Update: Please note that the Genographic Project discontinued public sales of kits in 2019. I am leaving this article for historical context.
Yesterday, my husband’s Geno 2.0 results arrived. I bought his kit for him for Christmas initially, but couldn’t wait that long so had him swab the very day it arrived. So much for Santa’s surprise. But wait, maybe his results will hold a surprise – and isn’t this the first day of Christmas? Oh, it’s not? Well, I’ve decided to establish a new tradition this year, that it is the first day of Christmas and this year we will simply have 15 days of Christmas. The extra three days will be dedicated to Y-line SNPs, a mitochondrial haplogroup and ethnicity results. Who wants a bird in a pear tree anyway?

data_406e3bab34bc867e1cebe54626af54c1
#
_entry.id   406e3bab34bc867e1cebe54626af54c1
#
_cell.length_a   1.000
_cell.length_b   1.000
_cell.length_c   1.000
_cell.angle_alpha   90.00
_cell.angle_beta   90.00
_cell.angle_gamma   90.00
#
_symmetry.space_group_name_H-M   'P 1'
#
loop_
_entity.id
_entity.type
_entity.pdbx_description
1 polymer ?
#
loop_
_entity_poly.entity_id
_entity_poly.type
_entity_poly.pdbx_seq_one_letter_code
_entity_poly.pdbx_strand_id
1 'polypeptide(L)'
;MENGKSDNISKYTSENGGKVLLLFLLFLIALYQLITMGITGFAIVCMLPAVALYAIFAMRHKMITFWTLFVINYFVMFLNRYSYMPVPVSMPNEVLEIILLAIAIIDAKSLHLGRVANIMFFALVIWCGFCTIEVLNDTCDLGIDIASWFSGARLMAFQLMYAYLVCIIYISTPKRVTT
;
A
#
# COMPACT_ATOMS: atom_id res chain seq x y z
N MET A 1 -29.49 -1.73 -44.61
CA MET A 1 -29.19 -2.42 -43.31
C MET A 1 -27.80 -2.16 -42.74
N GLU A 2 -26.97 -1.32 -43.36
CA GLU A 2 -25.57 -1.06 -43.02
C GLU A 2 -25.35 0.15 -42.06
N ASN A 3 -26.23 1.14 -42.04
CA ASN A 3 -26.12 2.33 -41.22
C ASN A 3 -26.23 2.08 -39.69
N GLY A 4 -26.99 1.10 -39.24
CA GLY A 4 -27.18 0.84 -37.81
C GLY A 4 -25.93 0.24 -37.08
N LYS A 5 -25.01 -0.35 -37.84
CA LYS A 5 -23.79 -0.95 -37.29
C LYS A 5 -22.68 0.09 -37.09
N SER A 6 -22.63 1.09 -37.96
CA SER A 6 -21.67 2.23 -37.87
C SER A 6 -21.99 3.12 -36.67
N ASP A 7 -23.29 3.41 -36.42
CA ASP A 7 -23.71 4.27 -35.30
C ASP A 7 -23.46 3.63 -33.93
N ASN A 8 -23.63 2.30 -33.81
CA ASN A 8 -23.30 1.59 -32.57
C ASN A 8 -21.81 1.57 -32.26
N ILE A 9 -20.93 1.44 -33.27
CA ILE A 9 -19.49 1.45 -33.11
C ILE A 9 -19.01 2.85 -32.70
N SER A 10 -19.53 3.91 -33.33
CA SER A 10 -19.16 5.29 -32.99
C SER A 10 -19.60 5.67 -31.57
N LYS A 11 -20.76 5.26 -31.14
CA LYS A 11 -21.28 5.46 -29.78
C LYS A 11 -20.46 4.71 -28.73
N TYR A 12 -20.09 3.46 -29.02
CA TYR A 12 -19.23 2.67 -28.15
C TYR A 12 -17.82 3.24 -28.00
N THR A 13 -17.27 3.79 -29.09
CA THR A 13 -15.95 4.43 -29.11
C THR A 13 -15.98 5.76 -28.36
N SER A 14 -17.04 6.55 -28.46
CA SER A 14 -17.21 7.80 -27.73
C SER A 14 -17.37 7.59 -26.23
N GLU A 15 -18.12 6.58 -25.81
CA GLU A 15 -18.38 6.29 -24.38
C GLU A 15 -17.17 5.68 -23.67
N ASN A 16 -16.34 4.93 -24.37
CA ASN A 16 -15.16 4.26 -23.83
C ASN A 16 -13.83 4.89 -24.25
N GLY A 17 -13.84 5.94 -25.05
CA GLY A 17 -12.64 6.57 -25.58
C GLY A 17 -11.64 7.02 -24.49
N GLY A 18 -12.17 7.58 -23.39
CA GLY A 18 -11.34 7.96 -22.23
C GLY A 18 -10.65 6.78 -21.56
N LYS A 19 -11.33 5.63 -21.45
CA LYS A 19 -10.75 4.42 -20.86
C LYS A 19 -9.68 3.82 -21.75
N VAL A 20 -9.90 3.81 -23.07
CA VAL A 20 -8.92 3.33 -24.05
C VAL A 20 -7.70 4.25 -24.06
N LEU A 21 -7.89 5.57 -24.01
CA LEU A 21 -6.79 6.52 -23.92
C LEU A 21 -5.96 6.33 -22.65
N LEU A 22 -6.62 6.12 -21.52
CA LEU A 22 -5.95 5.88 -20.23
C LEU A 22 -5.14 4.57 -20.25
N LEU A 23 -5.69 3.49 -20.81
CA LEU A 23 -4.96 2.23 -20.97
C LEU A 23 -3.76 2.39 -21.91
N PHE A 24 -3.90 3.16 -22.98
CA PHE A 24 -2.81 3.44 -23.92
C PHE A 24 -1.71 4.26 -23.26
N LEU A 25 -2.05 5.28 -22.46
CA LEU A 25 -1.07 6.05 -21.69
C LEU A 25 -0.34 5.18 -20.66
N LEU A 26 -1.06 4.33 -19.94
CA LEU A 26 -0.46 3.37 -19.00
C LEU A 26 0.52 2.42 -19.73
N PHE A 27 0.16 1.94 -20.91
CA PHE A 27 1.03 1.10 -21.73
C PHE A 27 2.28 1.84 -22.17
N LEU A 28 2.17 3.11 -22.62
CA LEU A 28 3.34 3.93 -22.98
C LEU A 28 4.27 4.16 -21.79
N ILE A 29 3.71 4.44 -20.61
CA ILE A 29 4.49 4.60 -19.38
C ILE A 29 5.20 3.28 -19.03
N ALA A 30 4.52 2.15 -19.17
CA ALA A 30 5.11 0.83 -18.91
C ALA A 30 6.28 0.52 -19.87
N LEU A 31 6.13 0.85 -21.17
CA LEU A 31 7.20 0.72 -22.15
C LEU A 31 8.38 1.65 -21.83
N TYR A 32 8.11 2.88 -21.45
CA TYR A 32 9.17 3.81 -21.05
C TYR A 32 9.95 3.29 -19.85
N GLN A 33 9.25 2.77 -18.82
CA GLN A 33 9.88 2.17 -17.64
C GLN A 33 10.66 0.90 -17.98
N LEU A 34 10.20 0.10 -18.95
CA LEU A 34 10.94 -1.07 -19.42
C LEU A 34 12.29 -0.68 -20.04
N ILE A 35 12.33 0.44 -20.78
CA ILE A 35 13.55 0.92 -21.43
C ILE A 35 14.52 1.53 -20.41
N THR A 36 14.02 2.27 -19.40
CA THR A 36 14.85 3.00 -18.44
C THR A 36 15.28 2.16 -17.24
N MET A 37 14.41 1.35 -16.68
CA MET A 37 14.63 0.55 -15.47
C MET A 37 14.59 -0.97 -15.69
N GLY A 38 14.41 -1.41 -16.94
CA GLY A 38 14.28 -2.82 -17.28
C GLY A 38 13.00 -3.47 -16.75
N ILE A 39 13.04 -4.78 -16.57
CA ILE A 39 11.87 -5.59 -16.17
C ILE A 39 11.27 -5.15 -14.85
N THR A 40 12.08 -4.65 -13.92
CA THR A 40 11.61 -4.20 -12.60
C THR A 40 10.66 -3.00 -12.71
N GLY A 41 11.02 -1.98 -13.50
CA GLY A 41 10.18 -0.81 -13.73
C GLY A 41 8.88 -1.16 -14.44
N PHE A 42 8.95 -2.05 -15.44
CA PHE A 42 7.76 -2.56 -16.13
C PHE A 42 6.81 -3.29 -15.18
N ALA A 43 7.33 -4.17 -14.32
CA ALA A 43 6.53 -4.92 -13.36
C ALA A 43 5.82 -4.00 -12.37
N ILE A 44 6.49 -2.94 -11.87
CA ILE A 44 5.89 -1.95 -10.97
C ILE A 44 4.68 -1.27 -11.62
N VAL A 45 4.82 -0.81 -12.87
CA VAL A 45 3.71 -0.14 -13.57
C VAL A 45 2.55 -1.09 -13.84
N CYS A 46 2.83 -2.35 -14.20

Meet Jim. Since you’re going to be looking as his “innards,” so to speak, I think you should formally meet him. Pretty soon you’re going to be wondering what a Neanderthal, Denisovan, German, Greek, Mediterranean Hun looks like. I wanted to use the photo of him kissing the dolphin in the Carribbean, but he wouldn’t let me. Harumph. I guess Huns have no sense of humor.
There’s a lot of information included on the new Genographic results webpage with some very cool features. We’re not going to look at everything in-depth today, but we’ll do a flyover so you can see everything. Right now, because everyone is checking the status of their results, the Genographic webpage is experiencing difficulties. So if you click and wait, well, go get a cup of coffee. It will eventually respond and multiple clicks only cause buffer problems when it does respond. I know this from experience. How many times have I said that patience is not a virtue attributed to me!